Telesurgery via unmanned aerial vehicle (UAV) with a field deployable surgical robot

Mitchell J.H. Lum, Jacob Rosen, Hawkeye King, Diana C.W. Friedman, Gina Donlin, Ganesh Sankaranarayanan, Brett Harnett, Lynn Huffman, Charles Doarn, Timothy Broderick, Blake Hannaford

Research output: Contribution to journalConference article

25 Citations (Scopus)

Abstract

Robotically assisted surgery stands to further revolutionize the medical field and provide patients with more effective healthcare. Most robotically assisted surgeries are teleoperated from the surgeon console to the patient where both ends of the system are located in the operating room. The challenge of surgical teleoperation across a long distance was already demonstrated through a wired communication network in 2001. New development has shifted towards deploying a surgical robot system in mobile settings and/or extreme environments such as the battlefield or natural disaster areas with surgeons operating wirelessly. As a collaborator in the HAPs/MRT (High Altitude Platform/Mobile Robotic Telesurgery) project, The University of Washington surgical robot was deployed in the desert of Simi Valley, CA for telesurgery experiments on an inanimate model via wireless communication through an Unmanned Aerial Vehicle (UAV). The surgical tasks were performed telerobotically with a maximum time delay between the surgeon's console (master) and the surgical robot (slave) of 20 ms for the robotic control signals and 200 ms for the video stream. This was our first experiment in the area of Mobile Robotic Telesurgery (MRT). The creation and initial testing of a deployable surgical robot system will facilitate growth in this area eventually leading to future systems saving human lives in disaster areas, on the battlefield or in other remote environments.

Original languageEnglish (US)
Pages (from-to)313-315
Number of pages3
JournalStudies in Health Technology and Informatics
Volume125
StatePublished - Dec 1 2007
Event15th Annual Conference on Medicine Meets Virtual Reality, MMVR 2007 - Long Beach, CA, United States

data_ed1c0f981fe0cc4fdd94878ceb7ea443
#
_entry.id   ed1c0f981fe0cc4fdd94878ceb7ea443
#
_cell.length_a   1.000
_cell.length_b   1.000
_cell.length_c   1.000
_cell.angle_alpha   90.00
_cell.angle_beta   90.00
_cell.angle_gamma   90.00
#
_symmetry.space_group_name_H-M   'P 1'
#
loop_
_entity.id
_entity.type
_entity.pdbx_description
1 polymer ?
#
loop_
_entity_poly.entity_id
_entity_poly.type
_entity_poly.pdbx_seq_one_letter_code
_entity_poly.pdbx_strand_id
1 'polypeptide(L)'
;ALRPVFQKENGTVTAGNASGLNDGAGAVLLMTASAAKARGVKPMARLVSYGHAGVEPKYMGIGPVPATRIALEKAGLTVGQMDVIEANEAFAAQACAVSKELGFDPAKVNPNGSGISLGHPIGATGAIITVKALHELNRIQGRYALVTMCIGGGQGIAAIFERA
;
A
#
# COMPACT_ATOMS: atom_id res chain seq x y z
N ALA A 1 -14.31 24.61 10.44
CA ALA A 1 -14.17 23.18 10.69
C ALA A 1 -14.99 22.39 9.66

Duration: Feb 6 2007Feb 9 2007

Fingerprint

Robotics
Unmanned aerial vehicles (UAV)
Disasters
Communication
Slaves
Surgery
Operating Rooms
Operating rooms
Remote control
Telecommunication networks
Delivery of Health Care
Time delay
Experiments
Growth
Robotic surgery
Surgeons
Testing

ASJC Scopus subject areas

  • Biomedical Engineering
  • Health Informatics
  • Health Information Management

Cite this

Lum, M. J. H., Rosen, J., King, H., Friedman, D. C. W., Donlin, G., Sankaranarayanan, G., ... Hannaford, B. (2007). Telesurgery via unmanned aerial vehicle (UAV) with a field deployable surgical robot. Studies in Health Technology and Informatics, 125, 313-315.

Telesurgery via unmanned aerial vehicle (UAV) with a field deployable surgical robot. / Lum, Mitchell J.H.; Rosen, Jacob; King, Hawkeye; Friedman, Diana C.W.; Donlin, Gina; Sankaranarayanan, Ganesh; Harnett, Brett; Huffman, Lynn; Doarn, Charles; Broderick, Timothy; Hannaford, Blake.

In: Studies in Health Technology and Informatics, Vol. 125, 01.12.2007, p. 313-315.

Research output: Contribution to journalConference article

Lum, MJH, Rosen, J, King, H, Friedman, DCW, Donlin, G, Sankaranarayanan, G, Harnett, B, Huffman, L, Doarn, C, Broderick, T & Hannaford, B 2007, 'Telesurgery via unmanned aerial vehicle (UAV) with a field deployable surgical robot', Studies in Health Technology and Informatics, vol. 125, pp. 313-315.
Lum MJH, Rosen J, King H, Friedman DCW, Donlin G, Sankaranarayanan G et al. Telesurgery via unmanned aerial vehicle (UAV) with a field deployable surgical robot. Studies in Health Technology and Informatics. 2007 Dec 1;125:313-315.
Lum, Mitchell J.H. ; Rosen, Jacob ; King, Hawkeye ; Friedman, Diana C.W. ; Donlin, Gina ; Sankaranarayanan, Ganesh ; Harnett, Brett ; Huffman, Lynn ; Doarn, Charles ; Broderick, Timothy ; Hannaford, Blake. / Telesurgery via unmanned aerial vehicle (UAV) with a field deployable surgical robot. In: Studies in Health Technology and Informatics. 2007 ; Vol. 125. pp. 313-315.
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